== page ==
How to Wax a Car
Waxing often is a great idea when it comes to preserving the car’s paint and appearance for long while. Not only would your car look ‘younger’, but your bank account shall remain grateful to you as well. Here is a comprehensive guide on how to wax a car all by yourself!
Before you start…
If you think you need to polish out any scratches or anything, carry it out before you wax. If you painted your car or polished it, make sure it is completely dry before you start with your waxing process. Now, there are products that even work with wet paint, though. Still, it is best used with the paint entirely dry. Be sure to wash your car completely before you wax to remove all kind of dirt and grime. If you plan to wash your car at home it would be a good idea to keep a few tips in mind on how to wash your car.
Choose your ideal wax. There are a number of wax products available out there. There are a variety of car waxes including spray waxes, liquid wax, sealant, paste wax etc. Search out a bit and find the one suits your need, budget and time. If there is any particular recommendation by the manufacturer in respect of applicator or wax, go for it. Choose a shaded place or parking to carry out the waxing process. Keep away from direct sunlight. Finally, gather all that you need for waxing your car. I have personally used FORMULA ONE Liquid Wax , 3M Liquid Wax and MEGUIAR’s Quik Wax liquid on my car and have found them all to be equally good. They are easy to apply and quickly you can see your smiling face in the shine of your beauty.
Things you need…
- A good car wax
- A buffing compound. 3M offers good buffing compounds for you car care.
- An electric orbital buffer and/or foam applicator pad.
- A buffing pad
- A microfiber cloth. These are highly recommended for all kinds of car care.
We are recommending electric orbital buffer for buffing. You can even make use of buffer wheel attached to a high-speed angle grinder. However, there is a certain degree of experience and skill you need for using it in the best manner. Though it produces best results, any bit of mistake can end up causing an issue. You stand the possibility of accidentally causing damage to the paint of your car. This won’t really be a problem if you use the orbital buffer. However, you may have to work just a little longer when using an orbital buffer. But then, it is far better than ending up with greater issues!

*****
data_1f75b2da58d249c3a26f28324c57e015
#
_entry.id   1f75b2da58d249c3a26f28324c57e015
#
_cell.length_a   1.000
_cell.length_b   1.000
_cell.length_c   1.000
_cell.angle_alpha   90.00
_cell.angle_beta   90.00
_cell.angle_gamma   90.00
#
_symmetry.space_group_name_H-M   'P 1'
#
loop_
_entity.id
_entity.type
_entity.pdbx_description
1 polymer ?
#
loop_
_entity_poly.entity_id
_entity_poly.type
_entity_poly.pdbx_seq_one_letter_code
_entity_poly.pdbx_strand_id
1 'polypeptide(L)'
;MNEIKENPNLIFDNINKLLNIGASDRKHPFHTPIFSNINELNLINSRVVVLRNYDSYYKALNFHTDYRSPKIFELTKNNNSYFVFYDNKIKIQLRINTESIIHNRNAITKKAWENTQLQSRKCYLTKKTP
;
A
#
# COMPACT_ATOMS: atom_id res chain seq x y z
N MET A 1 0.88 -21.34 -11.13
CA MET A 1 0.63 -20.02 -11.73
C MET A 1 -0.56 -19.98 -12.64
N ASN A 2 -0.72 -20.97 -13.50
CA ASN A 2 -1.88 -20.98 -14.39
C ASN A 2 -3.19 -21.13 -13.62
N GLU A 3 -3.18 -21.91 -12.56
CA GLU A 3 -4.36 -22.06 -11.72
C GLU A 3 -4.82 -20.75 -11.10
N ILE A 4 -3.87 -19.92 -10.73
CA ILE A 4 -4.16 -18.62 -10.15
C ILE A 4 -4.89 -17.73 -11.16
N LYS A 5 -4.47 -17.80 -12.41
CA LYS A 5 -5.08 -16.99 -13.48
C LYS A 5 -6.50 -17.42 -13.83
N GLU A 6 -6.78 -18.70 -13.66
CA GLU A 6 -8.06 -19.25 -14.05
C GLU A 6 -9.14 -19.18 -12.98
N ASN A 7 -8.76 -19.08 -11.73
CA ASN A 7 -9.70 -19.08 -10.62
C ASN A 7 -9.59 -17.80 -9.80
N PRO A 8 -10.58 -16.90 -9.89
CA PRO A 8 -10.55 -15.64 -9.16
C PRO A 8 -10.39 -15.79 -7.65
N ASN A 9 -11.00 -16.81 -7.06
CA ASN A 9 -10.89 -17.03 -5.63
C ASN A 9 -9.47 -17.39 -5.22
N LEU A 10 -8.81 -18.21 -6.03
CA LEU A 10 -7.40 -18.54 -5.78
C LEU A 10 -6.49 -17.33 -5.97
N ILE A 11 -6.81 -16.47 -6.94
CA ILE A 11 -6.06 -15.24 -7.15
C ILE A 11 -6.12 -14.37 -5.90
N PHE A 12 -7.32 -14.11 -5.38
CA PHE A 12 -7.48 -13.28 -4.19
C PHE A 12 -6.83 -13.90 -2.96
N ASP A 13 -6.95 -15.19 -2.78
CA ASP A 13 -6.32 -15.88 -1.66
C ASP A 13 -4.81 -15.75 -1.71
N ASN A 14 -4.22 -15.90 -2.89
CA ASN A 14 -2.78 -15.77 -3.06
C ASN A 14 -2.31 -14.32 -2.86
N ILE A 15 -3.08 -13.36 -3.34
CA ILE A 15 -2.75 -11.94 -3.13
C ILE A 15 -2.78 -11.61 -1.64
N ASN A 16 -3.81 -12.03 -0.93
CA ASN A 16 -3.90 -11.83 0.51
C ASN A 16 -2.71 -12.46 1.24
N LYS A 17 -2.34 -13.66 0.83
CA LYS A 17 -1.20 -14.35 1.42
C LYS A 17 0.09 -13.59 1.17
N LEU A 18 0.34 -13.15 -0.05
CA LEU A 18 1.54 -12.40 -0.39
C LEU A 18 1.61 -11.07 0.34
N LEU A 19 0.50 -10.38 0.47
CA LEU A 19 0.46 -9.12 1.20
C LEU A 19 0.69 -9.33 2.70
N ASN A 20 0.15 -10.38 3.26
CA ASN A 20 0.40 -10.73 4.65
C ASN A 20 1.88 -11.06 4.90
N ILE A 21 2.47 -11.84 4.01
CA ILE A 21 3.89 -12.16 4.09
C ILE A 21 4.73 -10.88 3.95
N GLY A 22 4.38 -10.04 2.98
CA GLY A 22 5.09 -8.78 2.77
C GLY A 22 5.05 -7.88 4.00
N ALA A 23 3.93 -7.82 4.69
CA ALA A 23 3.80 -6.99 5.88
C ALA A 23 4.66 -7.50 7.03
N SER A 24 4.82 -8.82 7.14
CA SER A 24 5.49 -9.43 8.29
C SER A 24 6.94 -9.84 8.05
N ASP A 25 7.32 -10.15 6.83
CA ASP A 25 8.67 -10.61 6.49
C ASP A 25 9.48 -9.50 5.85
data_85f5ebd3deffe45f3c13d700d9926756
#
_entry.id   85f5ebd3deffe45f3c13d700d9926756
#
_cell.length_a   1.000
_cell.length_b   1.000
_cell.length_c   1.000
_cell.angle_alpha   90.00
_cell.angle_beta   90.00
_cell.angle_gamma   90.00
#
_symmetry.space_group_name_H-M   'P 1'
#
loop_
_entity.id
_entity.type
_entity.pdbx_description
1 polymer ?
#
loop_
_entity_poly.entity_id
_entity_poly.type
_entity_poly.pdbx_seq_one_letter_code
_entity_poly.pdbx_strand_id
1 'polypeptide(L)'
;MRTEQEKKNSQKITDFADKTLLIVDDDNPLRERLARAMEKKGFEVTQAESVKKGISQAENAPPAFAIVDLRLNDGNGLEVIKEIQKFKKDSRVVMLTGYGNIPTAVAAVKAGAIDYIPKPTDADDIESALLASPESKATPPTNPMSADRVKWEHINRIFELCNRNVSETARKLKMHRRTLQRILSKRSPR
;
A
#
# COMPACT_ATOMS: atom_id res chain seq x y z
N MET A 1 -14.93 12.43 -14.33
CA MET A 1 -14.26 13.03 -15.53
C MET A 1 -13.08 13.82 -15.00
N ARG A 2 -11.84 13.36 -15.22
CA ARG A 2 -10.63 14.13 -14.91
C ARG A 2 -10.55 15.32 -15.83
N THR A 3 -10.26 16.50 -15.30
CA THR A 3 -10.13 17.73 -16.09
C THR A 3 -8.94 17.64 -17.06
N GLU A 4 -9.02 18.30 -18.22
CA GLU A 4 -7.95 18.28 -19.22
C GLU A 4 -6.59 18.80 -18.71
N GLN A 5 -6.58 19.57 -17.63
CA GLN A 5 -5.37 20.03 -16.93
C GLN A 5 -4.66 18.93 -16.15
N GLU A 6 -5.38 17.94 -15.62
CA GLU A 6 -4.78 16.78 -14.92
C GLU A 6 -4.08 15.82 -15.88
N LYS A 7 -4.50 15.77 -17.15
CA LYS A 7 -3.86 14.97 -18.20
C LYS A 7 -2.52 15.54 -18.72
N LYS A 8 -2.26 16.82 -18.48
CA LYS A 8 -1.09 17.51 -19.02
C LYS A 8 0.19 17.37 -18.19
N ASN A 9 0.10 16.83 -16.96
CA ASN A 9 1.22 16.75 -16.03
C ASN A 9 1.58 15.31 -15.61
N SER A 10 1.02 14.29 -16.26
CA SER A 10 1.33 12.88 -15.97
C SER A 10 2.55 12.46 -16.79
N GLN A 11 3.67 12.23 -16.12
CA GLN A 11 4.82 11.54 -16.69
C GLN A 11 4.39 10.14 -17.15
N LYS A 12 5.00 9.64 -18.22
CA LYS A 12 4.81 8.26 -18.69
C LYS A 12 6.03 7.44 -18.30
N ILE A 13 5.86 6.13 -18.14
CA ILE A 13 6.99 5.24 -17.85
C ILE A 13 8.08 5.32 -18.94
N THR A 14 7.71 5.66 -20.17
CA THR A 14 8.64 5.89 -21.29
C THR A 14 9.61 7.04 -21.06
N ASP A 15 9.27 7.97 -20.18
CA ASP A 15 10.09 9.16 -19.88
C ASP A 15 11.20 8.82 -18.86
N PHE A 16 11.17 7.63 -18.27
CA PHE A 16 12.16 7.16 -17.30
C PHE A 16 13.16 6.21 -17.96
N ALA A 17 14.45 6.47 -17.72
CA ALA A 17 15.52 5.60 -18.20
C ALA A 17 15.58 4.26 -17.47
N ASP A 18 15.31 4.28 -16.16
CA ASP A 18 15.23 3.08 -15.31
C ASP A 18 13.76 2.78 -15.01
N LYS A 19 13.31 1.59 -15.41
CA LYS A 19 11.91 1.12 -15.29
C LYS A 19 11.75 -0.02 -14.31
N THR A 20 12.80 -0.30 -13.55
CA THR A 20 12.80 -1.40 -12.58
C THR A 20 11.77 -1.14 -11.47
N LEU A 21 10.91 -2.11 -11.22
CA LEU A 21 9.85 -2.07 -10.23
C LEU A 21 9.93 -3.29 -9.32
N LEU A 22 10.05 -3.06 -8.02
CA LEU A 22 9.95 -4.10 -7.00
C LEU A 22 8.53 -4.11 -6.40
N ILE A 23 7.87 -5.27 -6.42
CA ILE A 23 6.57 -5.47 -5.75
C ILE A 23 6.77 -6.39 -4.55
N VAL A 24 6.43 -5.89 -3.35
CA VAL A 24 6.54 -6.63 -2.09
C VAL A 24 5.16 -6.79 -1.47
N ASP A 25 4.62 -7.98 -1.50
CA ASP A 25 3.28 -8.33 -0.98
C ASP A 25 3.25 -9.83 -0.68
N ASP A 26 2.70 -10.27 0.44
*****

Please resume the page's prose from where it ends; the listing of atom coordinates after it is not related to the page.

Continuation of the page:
Now that you are at the action stage, here is what you need to do.
In the process of buffing, you strip off a very thin layer of the car paint. The buffer compound aids in that paint stripping. This gives exposure to the fresh coat of paint, giving your car an overall ‘new’ look. So you can give a bit extra focus on the scratched or weathered areas.
First of all, apply and spread a considerable amount of the compound on the surface. Don’t make a very thick layer, as you would sweat to buff it off then. Choose panel quarters to work on. Take particular care that you do not accidentally splash it on to rubber or chrome or the windows or glasses. Use the buffing pad to spread it out evenly.
Start buffing with the orbital buffer. Pay attention on keeping the pad straight and perfectly flat the whole time. Work it out in slow back and forth movements until you feel satisfied with the smooth and fresh texture of the buffed region.
You can wax just after you are done with buffing. At a time, work over a small area- around 2-3 square feet. Most car wax comes with manufacturer’s instructions as for the usage and application. Keep in mind the points and steps detailed out on the product.
Apply wax and evenly spread it with the help of a pad and buffer. Look for instructions as to whether or not you need to let it dry before you remove the wax. Apply wax in small quantities. There is no additional shine that your car will get with extra wax. So just save your time and product. Finally, shine the wax out with a microfiber cloth.
- You can wax as often as on every yearly quarter. However, you should not buff frequently. Best done once in a year or so for most average cars. You make it twice if you think your car is quite often exposed to dirt etc. For eg., if you reside in a dry, desert region or a coastal region, you may want to buff your car twice or thrice a year.
- Wax in a shaded place.
- You can use polish over buffing compound if the car paint is all good and just need a touch-up. Far less pain shall be stripped away by the polish. The process shall be all the same. Just that you won’t need as much quantity as that of buffing compound.
Keep these points in mind and offer your car a ‘refreshing waxing’ experience!